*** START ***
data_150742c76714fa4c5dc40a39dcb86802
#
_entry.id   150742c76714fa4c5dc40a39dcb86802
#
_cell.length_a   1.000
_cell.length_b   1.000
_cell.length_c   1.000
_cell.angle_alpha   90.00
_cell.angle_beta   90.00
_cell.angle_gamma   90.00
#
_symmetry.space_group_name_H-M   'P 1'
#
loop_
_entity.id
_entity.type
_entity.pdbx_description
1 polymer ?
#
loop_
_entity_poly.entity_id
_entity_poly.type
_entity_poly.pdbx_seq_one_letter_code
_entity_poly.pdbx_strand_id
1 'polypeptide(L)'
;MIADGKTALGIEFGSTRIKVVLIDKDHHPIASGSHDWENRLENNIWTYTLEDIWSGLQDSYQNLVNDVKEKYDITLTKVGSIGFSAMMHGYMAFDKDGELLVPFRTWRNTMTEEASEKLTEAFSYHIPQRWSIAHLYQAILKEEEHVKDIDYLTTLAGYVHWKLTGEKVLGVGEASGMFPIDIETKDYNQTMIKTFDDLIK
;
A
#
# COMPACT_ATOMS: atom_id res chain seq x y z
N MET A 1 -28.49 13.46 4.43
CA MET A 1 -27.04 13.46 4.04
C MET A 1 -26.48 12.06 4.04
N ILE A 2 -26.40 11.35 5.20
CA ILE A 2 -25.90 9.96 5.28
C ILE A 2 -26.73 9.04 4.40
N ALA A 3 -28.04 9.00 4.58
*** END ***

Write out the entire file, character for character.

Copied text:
data_150742c76714fa4c5dc40a39dcb86802
#
_entry.id   150742c76714fa4c5dc40a39dcb86802
#
_cell.length_a   1.000
_cell.length_b   1.000
_cell.length_c   1.000
_cell.angle_alpha   90.00
_cell.angle_beta   90.00
_cell.angle_gamma   90.00
#
_symmetry.space_group_name_H-M   'P 1'
#
loop_
_entity.id
_entity.type
_entity.pdbx_description
1 polymer ?
#
loop_
_entity_poly.entity_id
_entity_poly.type
_entity_poly.pdbx_seq_one_letter_code
_entity_poly.pdbx_strand_id
1 'polypeptide(L)'
;MIADGKTALGIEFGSTRIKVVLIDKDHHPIASGSHDWENRLENNIWTYTLEDIWSGLQDSYQNLVNDVKEKYDITLTKVGSIGFSAMMHGYMAFDKDGELLVPFRTWRNTMTEEASEKLTEAFSYHIPQRWSIAHLYQAILKEEEHVKDIDYLTTLAGYVHWKLTGEKVLGVGEASGMFPIDIETKDYNQTMIKTFDDLIK
;
A
#
# COMPACT_ATOMS: atom_id res chain seq x y z
N MET A 1 -28.49 13.46 4.43
CA MET A 1 -27.04 13.46 4.04
C MET A 1 -26.48 12.06 4.04
N ILE A 2 -26.40 11.35 5.20
CA ILE A 2 -25.90 9.96 5.28
C ILE A 2 -26.73 9.04 4.40
N ALA A 3 -28.04 9.00 4.58